The House Agriculture Committee released a “Draft Farm Bill Concept Paper” that would provide farmers with counter-cyclical support payments in times of low commodity prices and make soybeans a program crop with their own AMTA payment and target price.
The paper is expected to provide a blueprint for the new farm bill Chairman Larry Combest, R-Texas, has promised the committee will write before Congress' scheduled Aug. 3 recess. Combest and Rep. Charles Stenholm, D-Texas, the committee's ranking minority member, released the paper on July 12.
“The commitment from House Agriculture Committee members focuses first on producers' goals for flexible and predictable farm policy,” Combest said in a statement released with the concept paper.
“Farmer and commodity groups have detailed the policy needs, Congress has again proven support for rural America in this budget, and the House Agriculture Committee can now move to complete the re-write of farm policy this summer,” he said, referring to nearly a year of hearings and discussions on a new farm bill.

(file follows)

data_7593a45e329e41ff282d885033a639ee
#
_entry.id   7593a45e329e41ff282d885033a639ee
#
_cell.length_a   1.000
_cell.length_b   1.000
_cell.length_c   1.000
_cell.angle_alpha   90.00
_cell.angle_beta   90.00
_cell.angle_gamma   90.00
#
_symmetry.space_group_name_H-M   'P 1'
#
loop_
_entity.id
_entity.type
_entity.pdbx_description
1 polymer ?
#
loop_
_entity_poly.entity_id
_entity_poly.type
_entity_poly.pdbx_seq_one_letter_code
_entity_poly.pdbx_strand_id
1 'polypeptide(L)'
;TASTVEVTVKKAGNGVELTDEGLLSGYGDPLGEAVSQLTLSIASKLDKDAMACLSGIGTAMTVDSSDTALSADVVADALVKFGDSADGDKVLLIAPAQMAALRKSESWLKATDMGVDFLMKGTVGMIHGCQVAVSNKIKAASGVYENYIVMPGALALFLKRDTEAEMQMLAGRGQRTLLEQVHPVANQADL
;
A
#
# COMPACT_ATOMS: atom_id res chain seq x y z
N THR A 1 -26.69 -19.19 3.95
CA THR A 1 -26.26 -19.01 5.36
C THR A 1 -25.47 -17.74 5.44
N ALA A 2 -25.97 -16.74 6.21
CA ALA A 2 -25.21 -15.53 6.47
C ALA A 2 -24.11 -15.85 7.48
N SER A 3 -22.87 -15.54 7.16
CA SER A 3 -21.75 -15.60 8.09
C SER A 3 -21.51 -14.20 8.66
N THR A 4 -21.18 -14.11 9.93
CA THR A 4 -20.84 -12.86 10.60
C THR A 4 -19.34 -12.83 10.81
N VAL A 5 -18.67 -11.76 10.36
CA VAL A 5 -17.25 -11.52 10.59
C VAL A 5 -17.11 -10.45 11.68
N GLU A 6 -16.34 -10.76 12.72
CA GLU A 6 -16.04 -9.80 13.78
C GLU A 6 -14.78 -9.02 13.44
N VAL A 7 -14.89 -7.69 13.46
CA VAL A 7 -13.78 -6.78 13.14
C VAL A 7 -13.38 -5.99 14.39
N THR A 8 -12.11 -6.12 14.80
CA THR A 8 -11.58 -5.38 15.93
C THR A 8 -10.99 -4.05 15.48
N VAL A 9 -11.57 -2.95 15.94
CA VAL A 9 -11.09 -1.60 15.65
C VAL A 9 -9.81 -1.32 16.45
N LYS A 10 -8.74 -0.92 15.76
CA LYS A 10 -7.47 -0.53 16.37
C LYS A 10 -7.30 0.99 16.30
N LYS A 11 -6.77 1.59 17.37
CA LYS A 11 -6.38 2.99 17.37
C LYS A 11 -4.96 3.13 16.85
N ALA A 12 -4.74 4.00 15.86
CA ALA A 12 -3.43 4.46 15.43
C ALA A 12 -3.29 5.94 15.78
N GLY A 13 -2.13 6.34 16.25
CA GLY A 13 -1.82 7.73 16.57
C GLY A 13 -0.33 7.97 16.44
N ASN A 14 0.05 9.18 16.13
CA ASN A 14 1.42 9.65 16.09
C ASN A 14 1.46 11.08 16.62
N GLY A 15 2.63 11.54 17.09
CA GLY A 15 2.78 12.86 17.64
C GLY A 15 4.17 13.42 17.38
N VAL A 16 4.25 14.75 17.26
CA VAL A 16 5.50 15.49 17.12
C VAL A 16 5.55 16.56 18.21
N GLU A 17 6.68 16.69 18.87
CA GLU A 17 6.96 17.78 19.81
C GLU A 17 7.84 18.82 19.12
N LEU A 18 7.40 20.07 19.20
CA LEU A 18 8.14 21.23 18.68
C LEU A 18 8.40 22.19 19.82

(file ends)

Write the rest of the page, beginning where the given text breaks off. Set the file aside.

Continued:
The paper retains the marketing loan and Agricultural Market Transition Act or AMTA payments of the 1996 farm bill or Freedom to Farm, but it also creates a third form of farm program payments — counter-cyclical payments that would be based on the old target price formula of earlier farm legislation.
Same targets, loan rates
The plan would use the same target prices levels of the 1991 farm bill — 72.9 cents per pound for cotton, for example. Loan rates would remain at current levels except for soybeans which would be reduced from $5.26 to $4.92 per bushel.
But, soybeans would also be brought in as a program crop with a newly created AMTA payment of 34 cents and a target price of $5.76 per bushel. The target price for minor oilseeds such as sunflowers would be set at 10.8 cents per pound, according to the paper.